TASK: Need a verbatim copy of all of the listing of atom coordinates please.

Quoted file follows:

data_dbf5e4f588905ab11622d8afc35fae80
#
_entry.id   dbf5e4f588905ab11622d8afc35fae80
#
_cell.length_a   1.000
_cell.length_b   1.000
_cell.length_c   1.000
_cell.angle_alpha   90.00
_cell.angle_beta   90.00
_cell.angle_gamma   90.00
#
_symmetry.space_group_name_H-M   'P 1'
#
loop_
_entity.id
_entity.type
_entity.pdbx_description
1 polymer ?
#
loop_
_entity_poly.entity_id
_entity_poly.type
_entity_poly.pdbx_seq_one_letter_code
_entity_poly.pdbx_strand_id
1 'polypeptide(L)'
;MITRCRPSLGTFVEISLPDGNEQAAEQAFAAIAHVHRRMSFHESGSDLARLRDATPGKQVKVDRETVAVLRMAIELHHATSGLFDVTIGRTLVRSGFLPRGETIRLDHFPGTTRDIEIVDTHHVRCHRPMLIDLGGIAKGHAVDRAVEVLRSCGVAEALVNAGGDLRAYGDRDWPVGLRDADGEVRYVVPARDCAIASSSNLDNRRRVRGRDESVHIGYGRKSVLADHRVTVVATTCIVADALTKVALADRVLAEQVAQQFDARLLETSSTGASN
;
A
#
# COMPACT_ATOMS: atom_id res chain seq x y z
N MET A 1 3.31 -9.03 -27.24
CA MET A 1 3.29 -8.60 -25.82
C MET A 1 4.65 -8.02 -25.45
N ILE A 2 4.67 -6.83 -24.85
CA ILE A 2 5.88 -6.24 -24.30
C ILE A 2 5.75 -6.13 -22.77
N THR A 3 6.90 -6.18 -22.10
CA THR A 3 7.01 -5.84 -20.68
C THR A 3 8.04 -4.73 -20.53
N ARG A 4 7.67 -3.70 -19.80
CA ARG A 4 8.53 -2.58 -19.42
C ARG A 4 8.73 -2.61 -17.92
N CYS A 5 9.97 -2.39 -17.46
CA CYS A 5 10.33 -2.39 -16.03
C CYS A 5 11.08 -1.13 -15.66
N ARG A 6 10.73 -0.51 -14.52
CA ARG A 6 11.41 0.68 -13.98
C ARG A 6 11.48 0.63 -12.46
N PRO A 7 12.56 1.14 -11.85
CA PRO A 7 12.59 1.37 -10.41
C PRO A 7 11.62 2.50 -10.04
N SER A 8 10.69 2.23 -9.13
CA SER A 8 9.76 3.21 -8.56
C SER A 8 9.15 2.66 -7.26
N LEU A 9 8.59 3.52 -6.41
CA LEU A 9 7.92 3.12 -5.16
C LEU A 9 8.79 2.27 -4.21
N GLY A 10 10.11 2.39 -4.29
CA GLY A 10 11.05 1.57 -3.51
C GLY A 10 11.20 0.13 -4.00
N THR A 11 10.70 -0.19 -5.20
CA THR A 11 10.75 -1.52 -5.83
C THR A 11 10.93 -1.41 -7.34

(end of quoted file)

data_dbf5e4f588905ab11622d8afc35fae80
#
_entry.id   dbf5e4f588905ab11622d8afc35fae80
#
_cell.length_a   1.000
_cell.length_b   1.000
_cell.length_c   1.000
_cell.angle_alpha   90.00
_cell.angle_beta   90.00
_cell.angle_gamma   90.00
#
_symmetry.space_group_name_H-M   'P 1'
#
loop_
_entity.id
_entity.type
_entity.pdbx_description
1 polymer ?
#
loop_
_entity_poly.entity_id
_entity_poly.type
_entity_poly.pdbx_seq_one_letter_code
_entity_poly.pdbx_strand_id
1 'polypeptide(L)'
;MITRCRPSLGTFVEISLPDGNEQAAEQAFAAIAHVHRRMSFHESGSDLARLRDATPGKQVKVDRETVAVLRMAIELHHATSGLFDVTIGRTLVRSGFLPRGETIRLDHFPGTTRDIEIVDTHHVRCHRPMLIDLGGIAKGHAVDRAVEVLRSCGVAEALVNAGGDLRAYGDRDWPVGLRDADGEVRYVVPARDCAIASSSNLDNRRRVRGRDESVHIGYGRKSVLADHRVTVVATTCIVADALTKVALADRVLAEQVAQQFDARLLETSSTGASN
;
A
#
# COMPACT_ATOMS: atom_id res chain seq x y z
N MET A 1 3.31 -9.03 -27.24
CA MET A 1 3.29 -8.60 -25.82
C MET A 1 4.65 -8.02 -25.45
N ILE A 2 4.67 -6.83 -24.85
CA ILE A 2 5.88 -6.24 -24.30
C ILE A 2 5.75 -6.13 -22.77
N THR A 3 6.90 -6.18 -22.10
CA THR A 3 7.01 -5.84 -20.68
C THR A 3 8.04 -4.73 -20.53
N ARG A 4 7.67 -3.70 -19.80
CA ARG A 4 8.53 -2.58 -19.42
C ARG A 4 8.73 -2.61 -17.92
N CYS A 5 9.97 -2.39 -17.46
CA CYS A 5 10.33 -2.39 -16.03
C CYS A 5 11.08 -1.13 -15.66
N ARG A 6 10.73 -0.51 -14.52
CA ARG A 6 11.41 0.68 -13.98
C ARG A 6 11.48 0.63 -12.46
N PRO A 7 12.56 1.14 -11.85
CA PRO A 7 12.59 1.37 -10.41
C PRO A 7 11.62 2.50 -10.04
N SER A 8 10.69 2.23 -9.13
CA SER A 8 9.76 3.21 -8.56
C SER A 8 9.15 2.66 -7.26
N LEU A 9 8.59 3.52 -6.41
CA LEU A 9 7.92 3.12 -5.16
C LEU A 9 8.79 2.27 -4.21
N GLY A 10 10.11 2.39 -4.29
CA GLY A 10 11.05 1.57 -3.51
C GLY A 10 11.20 0.13 -4.00
N THR A 11 10.70 -0.19 -5.20
CA THR A 11 10.75 -1.52 -5.83
C THR A 11 10.93 -1.41 -7.34